• To illustrate, a practitioner (e.g., a nurse or doctor) may use the UES compression kit to determine a prescription to reduce gastroesophageal reflux in a patient during sleep. The practitioner catheterizes the intra-luminal pressure sensor (step 802) and uses the UES compression device 400 to induce a desired intra-luminal pressure in a supine patient (step 804). The practitioner marks the band 404 to indicate to what degree the band is to be tightened to reproduce the desired intra-luminal pressure (step 806). For example, the mark can indicate the length of the anterior portion of the first end 406 that is to be coupled to the posterior portion of the second end 408. After removing the intra-luminal pressure sensor (step 808) and the UES compression device 400 (step 810), the practitioner prescribes that the UES compression device 400 is to be intermittently worn at the marked length by the patient for a duration, such as during sleep (step 812). The prescription may be for the patient to use the UES compression device for a period of time, such as several days (nights), weeks, months, years, or a lifetime.
  • In some implementations, the patient may return to repeat the steps 802 through 812. For example, the material of the band or cushion of the compression device may creep or wear over time or the patient's anatomy may change (e.g., weight, age . . . etc.). Here, the correlation between the value of the indicator and the intra-luminal pressure may be updated or the compression device replaced. Therefore, from time to time, the prescription may need adjusting and/or a new prescription may need to be given.
  • Referring to FIG. 9, a graph depicts variations in pressure; the UES during awake and sleep stages of a patient suffering from gastroesophageal reflux. The Y-axis depicts the intra-luminal pressure in mm Hg and the X-axis depicts time measured in hours. The two graph lines show the intra-luminal pressure of the patient using a UES compression device (graph line 902) and not using a UES compression device (graph line 904). The resting level of the intra-luminal pressure for the patient is denoted at pressure 912, which is typically about 40 mm Hg. For the patient using the UES compression device, the compression device begins applying pressure to the cricoid of the patient at time 908 shown on graph line 902. The intra-luminal pressure is increased until the value of the indicator is at a prescribed level 910. At time 906, the patient begins to fall asleep. For the patient using the UES compression device, as the patient falls asleep the intra-luminal pressure decreases to the predetermined level that is induced by the compression device. In contrast, for the patient not using the UES compression device, the intra-luminal pressure decreases to approximately 10 mm Hg or below and remains at approximately 10 mm Hg or below (graph line 904 at pressure level 914) throughout the sleeping stage, leaving the patient susceptible to another episode of gastroesophageal reflux. Graph line 902 in FIG. 9 shows the rise in intra-luminal pressure to be about equal to the fall in intra-luminal pressure as the patient using the compression device falls asleep. However, the rise and fall may have different values (e.g., 30 mm Hg rise as the patient tightens the compression device and 20 mm Hg fall as the patient falls asleep or visa versa).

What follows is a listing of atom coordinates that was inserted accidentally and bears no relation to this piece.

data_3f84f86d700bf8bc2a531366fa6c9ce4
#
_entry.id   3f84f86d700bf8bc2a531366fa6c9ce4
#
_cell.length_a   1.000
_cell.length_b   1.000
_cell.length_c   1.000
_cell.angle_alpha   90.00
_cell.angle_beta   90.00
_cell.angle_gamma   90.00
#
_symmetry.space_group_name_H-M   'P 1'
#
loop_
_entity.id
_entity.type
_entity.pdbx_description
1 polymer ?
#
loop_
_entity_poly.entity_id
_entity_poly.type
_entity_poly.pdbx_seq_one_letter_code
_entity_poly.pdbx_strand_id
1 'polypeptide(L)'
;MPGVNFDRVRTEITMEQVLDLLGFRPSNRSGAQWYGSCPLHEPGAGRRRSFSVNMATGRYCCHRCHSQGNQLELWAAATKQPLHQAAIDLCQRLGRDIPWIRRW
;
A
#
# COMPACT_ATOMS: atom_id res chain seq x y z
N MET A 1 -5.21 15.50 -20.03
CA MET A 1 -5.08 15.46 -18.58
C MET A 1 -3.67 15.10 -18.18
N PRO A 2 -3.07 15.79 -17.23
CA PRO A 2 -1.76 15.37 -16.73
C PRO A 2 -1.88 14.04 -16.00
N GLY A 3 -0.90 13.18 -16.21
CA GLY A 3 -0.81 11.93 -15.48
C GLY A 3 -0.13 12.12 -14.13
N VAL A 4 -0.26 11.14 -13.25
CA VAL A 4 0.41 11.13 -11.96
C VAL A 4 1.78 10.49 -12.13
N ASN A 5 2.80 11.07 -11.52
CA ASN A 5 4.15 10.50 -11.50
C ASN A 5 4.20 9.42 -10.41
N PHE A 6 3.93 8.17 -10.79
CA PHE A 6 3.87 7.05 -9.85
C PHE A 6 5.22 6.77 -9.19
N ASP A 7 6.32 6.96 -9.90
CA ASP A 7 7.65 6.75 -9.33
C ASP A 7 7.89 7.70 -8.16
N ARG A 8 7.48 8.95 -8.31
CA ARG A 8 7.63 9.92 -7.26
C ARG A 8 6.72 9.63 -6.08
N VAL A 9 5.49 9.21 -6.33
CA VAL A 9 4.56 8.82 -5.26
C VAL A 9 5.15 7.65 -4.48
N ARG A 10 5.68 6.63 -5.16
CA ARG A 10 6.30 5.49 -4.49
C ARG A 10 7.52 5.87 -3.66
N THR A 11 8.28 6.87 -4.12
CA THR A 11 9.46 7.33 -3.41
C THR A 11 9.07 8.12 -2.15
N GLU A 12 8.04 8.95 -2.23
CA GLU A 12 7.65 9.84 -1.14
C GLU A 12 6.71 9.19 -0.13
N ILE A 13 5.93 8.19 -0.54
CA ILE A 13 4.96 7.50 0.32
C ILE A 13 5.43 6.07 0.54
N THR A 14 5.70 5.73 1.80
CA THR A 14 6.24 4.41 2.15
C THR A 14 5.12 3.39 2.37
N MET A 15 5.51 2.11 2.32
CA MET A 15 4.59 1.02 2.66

• In certain implementations, the UES compression device is used to increase the intra-luminal pressure while the patient is asleep, raising the intra-luminal pressure from approximately 10 mm Hg to approximately 40 mm Hg, for example. Referring to FIGS. 10 and 11, the compression device 1102 is temporality affixed to a garment 1000, such as a shirt or a sleeping garment, through a plurality of loops 1012 of collar 1010 of the garment 1000. Here, movement of the compression device 400 during sleep, for example, is reduced because the compression device 400 is affixed to the garment, maintaining its a position about the neck of the patient.
  • In certain implementations, the UES compression device is reusable. In other implementations, the UES compression device is disposable.
  • Detection of Abnormal UES Functionality